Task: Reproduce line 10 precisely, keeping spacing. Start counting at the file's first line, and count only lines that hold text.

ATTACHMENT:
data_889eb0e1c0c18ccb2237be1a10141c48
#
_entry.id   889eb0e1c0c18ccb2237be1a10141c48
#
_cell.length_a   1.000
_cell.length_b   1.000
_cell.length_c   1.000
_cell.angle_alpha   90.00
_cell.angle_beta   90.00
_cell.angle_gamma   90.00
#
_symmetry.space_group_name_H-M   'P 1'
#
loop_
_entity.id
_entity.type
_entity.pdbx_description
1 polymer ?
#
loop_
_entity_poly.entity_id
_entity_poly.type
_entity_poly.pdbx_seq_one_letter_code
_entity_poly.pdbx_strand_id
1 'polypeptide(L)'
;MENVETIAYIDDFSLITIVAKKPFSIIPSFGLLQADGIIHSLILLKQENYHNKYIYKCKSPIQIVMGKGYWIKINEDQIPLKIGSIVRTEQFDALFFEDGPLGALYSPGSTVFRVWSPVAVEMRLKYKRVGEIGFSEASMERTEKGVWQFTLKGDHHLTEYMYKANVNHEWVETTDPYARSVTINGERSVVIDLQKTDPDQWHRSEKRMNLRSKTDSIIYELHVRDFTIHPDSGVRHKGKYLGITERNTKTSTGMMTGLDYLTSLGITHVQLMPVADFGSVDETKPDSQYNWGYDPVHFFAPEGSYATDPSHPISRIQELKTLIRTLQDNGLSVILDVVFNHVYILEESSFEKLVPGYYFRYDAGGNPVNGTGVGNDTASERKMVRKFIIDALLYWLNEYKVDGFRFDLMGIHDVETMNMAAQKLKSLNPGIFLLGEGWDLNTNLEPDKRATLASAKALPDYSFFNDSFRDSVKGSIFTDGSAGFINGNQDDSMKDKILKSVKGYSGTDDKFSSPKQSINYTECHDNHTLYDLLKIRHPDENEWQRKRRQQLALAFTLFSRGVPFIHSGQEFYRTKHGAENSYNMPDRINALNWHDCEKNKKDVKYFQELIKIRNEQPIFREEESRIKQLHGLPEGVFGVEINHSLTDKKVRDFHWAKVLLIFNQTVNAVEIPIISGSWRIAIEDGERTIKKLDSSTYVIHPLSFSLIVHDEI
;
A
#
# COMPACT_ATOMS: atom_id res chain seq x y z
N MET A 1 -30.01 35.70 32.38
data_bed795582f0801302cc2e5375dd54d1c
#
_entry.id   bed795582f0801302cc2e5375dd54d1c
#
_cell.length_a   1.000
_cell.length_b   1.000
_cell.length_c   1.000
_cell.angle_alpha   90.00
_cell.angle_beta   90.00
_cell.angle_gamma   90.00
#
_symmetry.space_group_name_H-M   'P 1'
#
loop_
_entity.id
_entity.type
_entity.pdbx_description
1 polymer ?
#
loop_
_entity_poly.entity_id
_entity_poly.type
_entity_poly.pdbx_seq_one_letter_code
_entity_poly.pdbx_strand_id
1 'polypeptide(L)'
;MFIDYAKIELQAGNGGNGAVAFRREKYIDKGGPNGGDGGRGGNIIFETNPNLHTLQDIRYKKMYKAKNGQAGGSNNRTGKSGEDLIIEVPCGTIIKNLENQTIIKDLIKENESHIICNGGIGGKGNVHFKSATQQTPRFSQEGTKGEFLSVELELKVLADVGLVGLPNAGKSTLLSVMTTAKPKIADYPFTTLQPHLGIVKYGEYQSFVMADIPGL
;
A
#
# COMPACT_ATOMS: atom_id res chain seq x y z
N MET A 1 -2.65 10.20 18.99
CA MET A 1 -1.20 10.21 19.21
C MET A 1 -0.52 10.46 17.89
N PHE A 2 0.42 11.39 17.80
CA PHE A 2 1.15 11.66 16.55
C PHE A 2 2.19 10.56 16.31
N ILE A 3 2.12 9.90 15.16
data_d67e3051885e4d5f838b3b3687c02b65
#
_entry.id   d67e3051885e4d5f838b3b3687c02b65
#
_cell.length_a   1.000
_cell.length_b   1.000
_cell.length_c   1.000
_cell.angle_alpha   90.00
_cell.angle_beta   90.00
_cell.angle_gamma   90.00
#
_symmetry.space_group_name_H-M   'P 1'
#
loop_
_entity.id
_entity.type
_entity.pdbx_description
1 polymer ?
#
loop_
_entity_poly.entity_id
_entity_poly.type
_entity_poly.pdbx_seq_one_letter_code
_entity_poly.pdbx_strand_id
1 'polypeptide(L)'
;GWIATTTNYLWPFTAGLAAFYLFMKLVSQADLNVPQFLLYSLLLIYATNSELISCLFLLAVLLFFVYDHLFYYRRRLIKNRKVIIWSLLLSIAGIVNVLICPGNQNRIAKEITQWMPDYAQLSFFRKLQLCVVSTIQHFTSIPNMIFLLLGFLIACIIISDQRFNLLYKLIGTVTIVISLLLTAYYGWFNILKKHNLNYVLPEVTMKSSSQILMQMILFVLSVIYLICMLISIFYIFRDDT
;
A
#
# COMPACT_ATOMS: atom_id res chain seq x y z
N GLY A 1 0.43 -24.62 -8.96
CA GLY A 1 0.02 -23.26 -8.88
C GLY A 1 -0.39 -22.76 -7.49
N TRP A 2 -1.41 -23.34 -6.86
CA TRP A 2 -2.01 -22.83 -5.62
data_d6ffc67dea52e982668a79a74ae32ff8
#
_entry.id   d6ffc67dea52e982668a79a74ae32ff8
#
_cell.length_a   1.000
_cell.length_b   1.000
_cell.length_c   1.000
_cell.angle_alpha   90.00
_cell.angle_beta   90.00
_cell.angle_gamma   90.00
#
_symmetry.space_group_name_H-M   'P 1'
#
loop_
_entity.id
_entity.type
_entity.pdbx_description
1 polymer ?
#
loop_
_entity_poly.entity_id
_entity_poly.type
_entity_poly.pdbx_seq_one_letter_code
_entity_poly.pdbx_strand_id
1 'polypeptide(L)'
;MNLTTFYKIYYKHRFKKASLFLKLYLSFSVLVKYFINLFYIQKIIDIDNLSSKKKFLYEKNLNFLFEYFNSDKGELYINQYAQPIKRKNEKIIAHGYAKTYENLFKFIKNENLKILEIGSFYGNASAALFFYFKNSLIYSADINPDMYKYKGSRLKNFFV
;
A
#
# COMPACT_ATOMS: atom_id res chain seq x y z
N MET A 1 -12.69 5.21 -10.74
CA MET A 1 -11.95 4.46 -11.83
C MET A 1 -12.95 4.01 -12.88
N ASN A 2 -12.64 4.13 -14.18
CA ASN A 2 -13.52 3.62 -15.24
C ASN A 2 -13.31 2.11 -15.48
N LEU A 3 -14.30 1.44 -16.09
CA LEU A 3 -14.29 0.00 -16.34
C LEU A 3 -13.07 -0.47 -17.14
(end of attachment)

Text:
_cell.angle_gamma   90.00